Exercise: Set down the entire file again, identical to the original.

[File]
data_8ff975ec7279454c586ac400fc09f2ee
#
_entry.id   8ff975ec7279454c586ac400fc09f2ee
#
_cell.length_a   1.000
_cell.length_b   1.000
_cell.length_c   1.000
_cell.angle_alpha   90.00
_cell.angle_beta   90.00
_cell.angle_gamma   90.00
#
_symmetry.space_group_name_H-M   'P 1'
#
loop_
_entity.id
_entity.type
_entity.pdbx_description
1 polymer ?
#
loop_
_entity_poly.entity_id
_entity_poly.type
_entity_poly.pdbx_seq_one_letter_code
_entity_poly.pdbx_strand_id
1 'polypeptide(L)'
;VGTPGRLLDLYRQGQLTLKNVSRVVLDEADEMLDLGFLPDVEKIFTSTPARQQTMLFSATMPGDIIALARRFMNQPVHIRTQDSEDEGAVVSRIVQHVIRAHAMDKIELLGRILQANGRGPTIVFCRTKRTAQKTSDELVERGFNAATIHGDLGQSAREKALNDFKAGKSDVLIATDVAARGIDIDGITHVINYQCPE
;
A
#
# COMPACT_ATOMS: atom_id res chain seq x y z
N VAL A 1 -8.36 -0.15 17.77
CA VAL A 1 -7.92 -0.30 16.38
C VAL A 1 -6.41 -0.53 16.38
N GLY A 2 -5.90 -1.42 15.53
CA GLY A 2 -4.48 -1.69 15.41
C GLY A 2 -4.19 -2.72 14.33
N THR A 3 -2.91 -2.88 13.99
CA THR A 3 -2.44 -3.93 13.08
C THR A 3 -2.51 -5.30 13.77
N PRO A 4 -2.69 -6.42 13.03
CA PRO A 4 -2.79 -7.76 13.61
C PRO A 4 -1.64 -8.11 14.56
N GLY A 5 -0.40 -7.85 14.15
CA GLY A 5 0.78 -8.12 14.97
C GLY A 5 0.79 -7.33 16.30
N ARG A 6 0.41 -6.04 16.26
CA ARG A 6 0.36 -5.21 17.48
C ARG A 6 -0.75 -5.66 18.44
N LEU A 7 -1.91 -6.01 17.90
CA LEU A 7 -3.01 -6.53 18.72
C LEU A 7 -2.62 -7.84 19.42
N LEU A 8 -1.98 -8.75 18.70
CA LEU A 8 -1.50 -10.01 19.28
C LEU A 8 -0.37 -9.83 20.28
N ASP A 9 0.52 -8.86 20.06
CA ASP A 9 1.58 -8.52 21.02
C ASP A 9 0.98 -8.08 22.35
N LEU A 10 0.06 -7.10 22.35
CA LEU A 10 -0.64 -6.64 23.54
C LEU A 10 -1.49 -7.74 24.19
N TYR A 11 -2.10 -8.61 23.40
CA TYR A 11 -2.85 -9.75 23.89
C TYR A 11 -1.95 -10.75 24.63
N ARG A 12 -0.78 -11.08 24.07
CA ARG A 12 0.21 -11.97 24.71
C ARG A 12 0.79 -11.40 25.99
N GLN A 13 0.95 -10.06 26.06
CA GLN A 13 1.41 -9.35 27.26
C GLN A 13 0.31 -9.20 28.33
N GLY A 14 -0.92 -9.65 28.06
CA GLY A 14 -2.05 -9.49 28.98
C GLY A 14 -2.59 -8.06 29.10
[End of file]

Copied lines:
data_8ff975ec7279454c586ac400fc09f2ee
#
_entry.id   8ff975ec7279454c586ac400fc09f2ee
#
_cell.length_a   1.000
_cell.length_b   1.000
_cell.length_c   1.000
_cell.angle_alpha   90.00
_cell.angle_beta   90.00
_cell.angle_gamma   90.00
#
_symmetry.space_group_name_H-M   'P 1'
#
loop_
_entity.id
_entity.type
_entity.pdbx_description
1 polymer ?
#
loop_
_entity_poly.entity_id
_entity_poly.type
_entity_poly.pdbx_seq_one_letter_code
_entity_poly.pdbx_strand_id
1 'polypeptide(L)'
;VGTPGRLLDLYRQGQLTLKNVSRVVLDEADEMLDLGFLPDVEKIFTSTPARQQTMLFSATMPGDIIALARRFMNQPVHIRTQDSEDEGAVVSRIVQHVIRAHAMDKIELLGRILQANGRGPTIVFCRTKRTAQKTSDELVERGFNAATIHGDLGQSAREKALNDFKAGKSDVLIATDVAARGIDIDGITHVINYQCPE
;
A
#
# COMPACT_ATOMS: atom_id res chain seq x y z
N VAL A 1 -8.36 -0.15 17.77
CA VAL A 1 -7.92 -0.30 16.38
C VAL A 1 -6.41 -0.53 16.38
N GLY A 2 -5.90 -1.42 15.53
CA GLY A 2 -4.48 -1.69 15.41
C GLY A 2 -4.19 -2.72 14.33
N THR A 3 -2.91 -2.88 13.99
CA THR A 3 -2.44 -3.93 13.08
C THR A 3 -2.51 -5.30 13.77
N PRO A 4 -2.69 -6.42 13.03
CA PRO A 4 -2.79 -7.76 13.61
C PRO A 4 -1.64 -8.11 14.56
N GLY A 5 -0.40 -7.85 14.15
CA GLY A 5 0.78 -8.12 14.97
C GLY A 5 0.79 -7.33 16.30
N ARG A 6 0.41 -6.04 16.26
CA ARG A 6 0.36 -5.21 17.48
C ARG A 6 -0.75 -5.66 18.44
N LEU A 7 -1.91 -6.01 17.90
CA LEU A 7 -3.01 -6.53 18.72
C LEU A 7 -2.62 -7.84 19.42
N LEU A 8 -1.98 -8.75 18.70
CA LEU A 8 -1.50 -10.01 19.28
C LEU A 8 -0.37 -9.83 20.28
N ASP A 9 0.52 -8.86 20.06
CA ASP A 9 1.58 -8.52 21.02
C ASP A 9 0.98 -8.08 22.35
N LEU A 10 0.06 -7.10 22.35
CA LEU A 10 -0.64 -6.64 23.54
C LEU A 10 -1.49 -7.74 24.19
N TYR A 11 -2.10 -8.61 23.40
CA TYR A 11 -2.85 -9.75 23.89
C TYR A 11 -1.95 -10.75 24.63
N ARG A 12 -0.78 -11.08 24.07
CA ARG A 12 0.21 -11.97 24.71
C ARG A 12 0.79 -11.40 25.99
N GLN A 13 0.95 -10.06 26.06
CA GLN A 13 1.41 -9.35 27.26
C GLN A 13 0.31 -9.20 28.33
N GLY A 14 -0.92 -9.65 28.06
CA GLY A 14 -2.05 -9.49 28.98
C GLY A 14 -2.59 -8.06 29.10